• GG: What do you mean, I can't tell you? Of course I can
  • JD: how? we just agreed that, right now, there is no way to indicate in the resource instance, what profile it conforms to.
  • GG: No,not in the instance, but you can ask the system. You still haven't described an actual reason why the instance should declare what it conforms to, other Than that the connectathon implies that it can.
  • JD: how do i ask the system? and i'm fine with not declaring the profile. but we need to fix up the connectathon, since my system will not have anything to do with the profile actors. We have no mechanism for me to ask the system what profiles it supports for a resource type nor what profile a given resource conforms to
  • GG: conformance statement. there is a mechanism - look at conformance statement - it connects a system to functions. You can see my one here: https://hl7connect.healthintersections.com.au/svc/fhir/conf?format=text/html. Or you can get it as a resource by doing an http options on here: https://hl7connect.healthintersections.com.au/svc/fhir/. And you can update the connectathon page, but it's not like we're going to be issuing genuine pass/fail things at the c-a-t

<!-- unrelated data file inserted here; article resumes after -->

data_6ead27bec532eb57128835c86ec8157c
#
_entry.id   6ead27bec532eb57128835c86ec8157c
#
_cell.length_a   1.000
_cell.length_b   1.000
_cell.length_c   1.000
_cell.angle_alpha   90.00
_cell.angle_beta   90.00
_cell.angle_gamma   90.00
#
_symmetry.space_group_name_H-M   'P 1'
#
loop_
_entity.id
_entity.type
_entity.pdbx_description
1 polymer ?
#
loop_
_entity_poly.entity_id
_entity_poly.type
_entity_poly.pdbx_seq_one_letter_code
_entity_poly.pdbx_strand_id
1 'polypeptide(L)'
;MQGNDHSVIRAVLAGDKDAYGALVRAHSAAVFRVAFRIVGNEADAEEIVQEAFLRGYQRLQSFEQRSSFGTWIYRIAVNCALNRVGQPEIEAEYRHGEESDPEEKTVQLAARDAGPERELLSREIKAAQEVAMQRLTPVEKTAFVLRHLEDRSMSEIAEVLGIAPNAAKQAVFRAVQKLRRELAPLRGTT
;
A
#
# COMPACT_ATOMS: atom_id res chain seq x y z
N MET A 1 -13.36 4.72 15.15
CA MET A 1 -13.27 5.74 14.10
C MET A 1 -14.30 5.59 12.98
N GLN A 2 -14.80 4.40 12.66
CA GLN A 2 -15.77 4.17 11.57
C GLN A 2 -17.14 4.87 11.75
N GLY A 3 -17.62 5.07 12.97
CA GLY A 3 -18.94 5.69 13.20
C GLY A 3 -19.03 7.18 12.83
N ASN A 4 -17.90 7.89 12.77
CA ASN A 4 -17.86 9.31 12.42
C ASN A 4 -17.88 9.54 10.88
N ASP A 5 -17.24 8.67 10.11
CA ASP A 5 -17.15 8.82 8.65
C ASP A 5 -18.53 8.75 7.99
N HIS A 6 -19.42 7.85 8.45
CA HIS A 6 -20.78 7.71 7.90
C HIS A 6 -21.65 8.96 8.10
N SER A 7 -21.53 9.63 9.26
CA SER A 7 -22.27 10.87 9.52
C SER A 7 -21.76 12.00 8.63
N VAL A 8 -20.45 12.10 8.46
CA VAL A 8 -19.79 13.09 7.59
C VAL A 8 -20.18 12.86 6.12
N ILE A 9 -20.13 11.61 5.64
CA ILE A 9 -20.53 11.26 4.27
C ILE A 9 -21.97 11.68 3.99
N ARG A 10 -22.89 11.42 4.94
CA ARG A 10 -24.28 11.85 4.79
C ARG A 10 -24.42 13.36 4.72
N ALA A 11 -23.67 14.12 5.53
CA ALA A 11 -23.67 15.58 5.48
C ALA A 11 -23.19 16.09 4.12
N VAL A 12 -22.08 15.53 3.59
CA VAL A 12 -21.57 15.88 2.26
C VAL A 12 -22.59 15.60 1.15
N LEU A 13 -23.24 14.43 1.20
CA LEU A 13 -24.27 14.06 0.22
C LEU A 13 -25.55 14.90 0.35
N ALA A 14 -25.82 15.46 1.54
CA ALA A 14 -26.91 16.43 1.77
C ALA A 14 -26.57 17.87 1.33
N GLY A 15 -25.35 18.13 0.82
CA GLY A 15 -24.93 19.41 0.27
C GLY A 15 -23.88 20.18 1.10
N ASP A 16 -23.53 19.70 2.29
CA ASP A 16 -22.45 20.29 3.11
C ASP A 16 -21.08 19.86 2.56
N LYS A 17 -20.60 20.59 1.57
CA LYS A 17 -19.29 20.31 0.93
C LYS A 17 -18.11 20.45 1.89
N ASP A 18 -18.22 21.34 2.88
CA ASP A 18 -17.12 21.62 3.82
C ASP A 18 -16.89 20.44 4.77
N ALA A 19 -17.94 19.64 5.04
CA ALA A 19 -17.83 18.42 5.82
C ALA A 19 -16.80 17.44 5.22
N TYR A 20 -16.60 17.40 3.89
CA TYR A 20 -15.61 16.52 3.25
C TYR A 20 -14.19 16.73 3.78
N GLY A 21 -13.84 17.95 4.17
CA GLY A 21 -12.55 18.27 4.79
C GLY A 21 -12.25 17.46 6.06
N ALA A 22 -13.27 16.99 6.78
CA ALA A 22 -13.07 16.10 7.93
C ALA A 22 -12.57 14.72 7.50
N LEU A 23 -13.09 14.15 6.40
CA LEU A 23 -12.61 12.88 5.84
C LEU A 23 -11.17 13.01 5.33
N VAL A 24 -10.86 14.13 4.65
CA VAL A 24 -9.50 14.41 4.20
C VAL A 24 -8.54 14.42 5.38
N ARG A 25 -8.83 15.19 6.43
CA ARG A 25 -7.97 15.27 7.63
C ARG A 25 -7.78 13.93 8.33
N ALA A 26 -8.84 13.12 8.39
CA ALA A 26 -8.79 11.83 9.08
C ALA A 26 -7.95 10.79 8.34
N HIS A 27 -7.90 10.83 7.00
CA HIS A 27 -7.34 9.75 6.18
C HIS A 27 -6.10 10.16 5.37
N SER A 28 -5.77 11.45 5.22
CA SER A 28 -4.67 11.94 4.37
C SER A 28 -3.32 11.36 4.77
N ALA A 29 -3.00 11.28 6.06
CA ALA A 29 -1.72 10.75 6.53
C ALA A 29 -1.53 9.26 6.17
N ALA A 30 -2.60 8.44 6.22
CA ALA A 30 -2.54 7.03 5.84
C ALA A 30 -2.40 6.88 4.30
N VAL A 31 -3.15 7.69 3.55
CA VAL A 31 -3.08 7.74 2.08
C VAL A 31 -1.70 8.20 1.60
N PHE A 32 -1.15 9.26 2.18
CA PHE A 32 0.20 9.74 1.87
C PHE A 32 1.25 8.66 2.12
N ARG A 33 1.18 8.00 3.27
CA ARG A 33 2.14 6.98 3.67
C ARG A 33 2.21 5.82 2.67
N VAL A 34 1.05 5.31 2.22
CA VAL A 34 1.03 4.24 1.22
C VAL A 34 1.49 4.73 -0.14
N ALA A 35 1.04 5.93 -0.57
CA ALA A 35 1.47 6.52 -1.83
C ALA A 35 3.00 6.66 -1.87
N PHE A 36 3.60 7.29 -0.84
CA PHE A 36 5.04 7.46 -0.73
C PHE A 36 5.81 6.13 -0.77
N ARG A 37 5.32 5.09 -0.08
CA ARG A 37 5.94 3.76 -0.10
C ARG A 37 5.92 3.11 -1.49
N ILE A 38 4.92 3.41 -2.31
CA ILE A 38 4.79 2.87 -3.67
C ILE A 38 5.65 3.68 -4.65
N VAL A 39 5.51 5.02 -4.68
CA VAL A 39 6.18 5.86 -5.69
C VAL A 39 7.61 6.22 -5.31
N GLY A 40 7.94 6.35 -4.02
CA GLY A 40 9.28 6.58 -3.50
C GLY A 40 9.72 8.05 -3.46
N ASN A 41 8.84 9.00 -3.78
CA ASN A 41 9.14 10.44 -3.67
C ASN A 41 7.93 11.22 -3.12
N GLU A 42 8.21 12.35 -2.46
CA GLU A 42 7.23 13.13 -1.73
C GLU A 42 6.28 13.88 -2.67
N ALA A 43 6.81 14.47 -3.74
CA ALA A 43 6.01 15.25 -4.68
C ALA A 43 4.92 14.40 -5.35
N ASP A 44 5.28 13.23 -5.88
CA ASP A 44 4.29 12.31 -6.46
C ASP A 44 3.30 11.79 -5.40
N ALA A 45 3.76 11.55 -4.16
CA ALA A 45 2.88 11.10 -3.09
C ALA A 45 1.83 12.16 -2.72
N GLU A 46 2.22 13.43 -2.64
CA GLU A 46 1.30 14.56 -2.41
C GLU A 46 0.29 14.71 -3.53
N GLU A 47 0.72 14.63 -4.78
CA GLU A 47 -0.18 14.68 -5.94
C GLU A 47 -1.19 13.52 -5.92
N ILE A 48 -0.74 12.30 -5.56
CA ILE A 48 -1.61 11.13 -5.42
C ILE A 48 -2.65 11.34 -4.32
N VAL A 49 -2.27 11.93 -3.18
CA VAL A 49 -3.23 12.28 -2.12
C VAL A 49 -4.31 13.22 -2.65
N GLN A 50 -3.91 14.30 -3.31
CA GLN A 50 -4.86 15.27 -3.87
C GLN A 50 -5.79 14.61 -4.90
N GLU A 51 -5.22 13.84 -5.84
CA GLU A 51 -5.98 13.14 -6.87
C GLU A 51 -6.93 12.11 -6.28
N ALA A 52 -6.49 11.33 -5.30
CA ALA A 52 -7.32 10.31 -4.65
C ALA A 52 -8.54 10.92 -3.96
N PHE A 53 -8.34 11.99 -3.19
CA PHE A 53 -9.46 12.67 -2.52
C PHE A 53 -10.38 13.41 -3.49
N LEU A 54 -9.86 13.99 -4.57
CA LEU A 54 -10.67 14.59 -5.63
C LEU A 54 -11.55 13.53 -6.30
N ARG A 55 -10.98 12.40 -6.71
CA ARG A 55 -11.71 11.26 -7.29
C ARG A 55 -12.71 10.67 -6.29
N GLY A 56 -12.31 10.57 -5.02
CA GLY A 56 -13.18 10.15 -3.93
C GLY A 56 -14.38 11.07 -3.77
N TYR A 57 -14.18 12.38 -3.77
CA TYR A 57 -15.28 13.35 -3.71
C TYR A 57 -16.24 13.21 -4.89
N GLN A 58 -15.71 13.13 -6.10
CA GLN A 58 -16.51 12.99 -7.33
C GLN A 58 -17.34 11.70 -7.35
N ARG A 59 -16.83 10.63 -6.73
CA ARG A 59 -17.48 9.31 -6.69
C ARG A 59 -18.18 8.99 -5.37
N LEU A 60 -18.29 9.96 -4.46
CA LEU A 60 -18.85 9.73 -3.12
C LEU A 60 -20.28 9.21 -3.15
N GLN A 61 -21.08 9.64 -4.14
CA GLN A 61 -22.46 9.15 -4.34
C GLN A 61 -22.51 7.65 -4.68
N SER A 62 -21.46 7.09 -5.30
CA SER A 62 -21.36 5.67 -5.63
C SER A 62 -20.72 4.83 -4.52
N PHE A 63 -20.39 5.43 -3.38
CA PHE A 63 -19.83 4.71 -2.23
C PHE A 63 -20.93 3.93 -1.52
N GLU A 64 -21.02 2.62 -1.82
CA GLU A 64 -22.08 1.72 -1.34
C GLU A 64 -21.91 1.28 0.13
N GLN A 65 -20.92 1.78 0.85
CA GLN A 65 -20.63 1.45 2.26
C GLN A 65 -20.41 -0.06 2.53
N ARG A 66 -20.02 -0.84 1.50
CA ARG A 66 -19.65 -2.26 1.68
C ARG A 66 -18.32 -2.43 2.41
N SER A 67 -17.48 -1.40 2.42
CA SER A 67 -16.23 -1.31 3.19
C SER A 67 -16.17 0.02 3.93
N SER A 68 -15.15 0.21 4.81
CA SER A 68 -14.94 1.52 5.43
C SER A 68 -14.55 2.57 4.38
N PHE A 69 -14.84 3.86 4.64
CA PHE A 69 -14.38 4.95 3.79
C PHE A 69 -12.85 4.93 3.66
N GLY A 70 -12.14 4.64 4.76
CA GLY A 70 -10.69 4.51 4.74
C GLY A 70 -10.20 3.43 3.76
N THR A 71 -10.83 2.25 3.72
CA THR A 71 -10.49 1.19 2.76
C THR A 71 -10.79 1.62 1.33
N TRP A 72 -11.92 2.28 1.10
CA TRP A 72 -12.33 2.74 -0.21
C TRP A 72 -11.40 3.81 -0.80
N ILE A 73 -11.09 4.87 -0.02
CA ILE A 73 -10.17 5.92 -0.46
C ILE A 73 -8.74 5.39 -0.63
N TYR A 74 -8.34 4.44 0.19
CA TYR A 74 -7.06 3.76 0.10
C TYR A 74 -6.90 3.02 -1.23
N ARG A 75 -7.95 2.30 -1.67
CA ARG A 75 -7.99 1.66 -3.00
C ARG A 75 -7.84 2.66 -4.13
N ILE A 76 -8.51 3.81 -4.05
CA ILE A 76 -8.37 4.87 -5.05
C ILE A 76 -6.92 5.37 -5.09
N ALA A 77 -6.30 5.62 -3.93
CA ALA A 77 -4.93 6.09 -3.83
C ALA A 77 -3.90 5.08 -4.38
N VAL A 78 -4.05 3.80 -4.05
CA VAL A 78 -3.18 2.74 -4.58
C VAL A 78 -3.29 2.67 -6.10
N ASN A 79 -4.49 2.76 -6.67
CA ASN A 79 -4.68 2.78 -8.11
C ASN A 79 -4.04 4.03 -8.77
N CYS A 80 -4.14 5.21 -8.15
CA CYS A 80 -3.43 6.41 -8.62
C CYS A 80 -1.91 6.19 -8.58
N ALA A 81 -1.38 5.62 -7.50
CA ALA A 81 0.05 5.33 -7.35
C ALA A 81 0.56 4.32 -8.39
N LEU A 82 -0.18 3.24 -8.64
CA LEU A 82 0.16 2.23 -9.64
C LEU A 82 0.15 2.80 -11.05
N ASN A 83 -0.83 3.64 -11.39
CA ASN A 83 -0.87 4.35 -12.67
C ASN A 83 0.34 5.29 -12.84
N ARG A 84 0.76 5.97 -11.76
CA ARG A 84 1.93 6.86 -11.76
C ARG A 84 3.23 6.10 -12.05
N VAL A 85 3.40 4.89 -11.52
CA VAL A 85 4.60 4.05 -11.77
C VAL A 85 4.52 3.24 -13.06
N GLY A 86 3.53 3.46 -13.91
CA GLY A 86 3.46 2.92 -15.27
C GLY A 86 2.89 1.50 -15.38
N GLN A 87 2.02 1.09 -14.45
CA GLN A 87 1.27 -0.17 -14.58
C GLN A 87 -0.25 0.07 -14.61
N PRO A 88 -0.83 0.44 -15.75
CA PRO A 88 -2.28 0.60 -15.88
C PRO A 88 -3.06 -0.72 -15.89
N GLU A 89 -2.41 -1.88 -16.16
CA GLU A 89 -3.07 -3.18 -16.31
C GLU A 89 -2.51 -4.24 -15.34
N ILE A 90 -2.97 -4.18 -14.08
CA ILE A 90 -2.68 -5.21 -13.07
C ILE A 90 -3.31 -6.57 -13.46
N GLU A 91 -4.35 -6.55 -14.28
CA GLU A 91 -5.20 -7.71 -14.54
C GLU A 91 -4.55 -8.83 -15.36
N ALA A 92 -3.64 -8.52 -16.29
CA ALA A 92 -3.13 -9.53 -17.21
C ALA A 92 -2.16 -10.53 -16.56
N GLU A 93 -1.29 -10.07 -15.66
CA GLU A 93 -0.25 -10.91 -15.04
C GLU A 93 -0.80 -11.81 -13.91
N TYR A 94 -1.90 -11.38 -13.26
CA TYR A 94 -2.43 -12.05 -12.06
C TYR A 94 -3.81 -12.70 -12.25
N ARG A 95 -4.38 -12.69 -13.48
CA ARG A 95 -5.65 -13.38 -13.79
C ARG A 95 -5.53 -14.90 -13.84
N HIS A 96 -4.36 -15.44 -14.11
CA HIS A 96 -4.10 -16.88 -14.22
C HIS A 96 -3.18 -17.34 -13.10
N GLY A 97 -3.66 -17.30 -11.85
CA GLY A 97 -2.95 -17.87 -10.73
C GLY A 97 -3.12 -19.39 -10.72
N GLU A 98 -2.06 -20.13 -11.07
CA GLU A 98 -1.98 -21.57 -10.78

• JD: ah, we hadn't made it to conformance yet. we need to update the c-a-t page to pull in conformance into it. i can see using that in a generic sense like service discovery.
  • GG: right
  • JD: a new question - can i create a profile on a resource that states the profie that a contained resource must conform to? i.e. a Patient profile that not only restricts the subject element to a Peson but to a Person with a certain profile?
  • GG: yes, in your profile, you can reference another profile
  • JD: ah, i just saw how.
  • GG: k. You can also put it in the same profile - a profile that constrains both patient and person
  • GG: * I know that we'll need to be able declare conformance to a profile for an instance. * I don't know whether that means *in* an instance
  • I don't know whether more than one * I think that there's the ulterior motive of declaring purpose, and I don't want to overload the use

(extract from Skype, 5th of september 2013)

  • Josh Mandel (JM): But the real I'm really worried about is profiles :) Is there a mapping between profiles and RESTful URLs? Or how do I say "get me all diagnosticreport resoruces that conform to the Cholesterol Panel profile"?
  • GG: do you mean, get me all the diagnostic reports that do conform to the cholesterol panel, or do you mean, all the ones that claim to?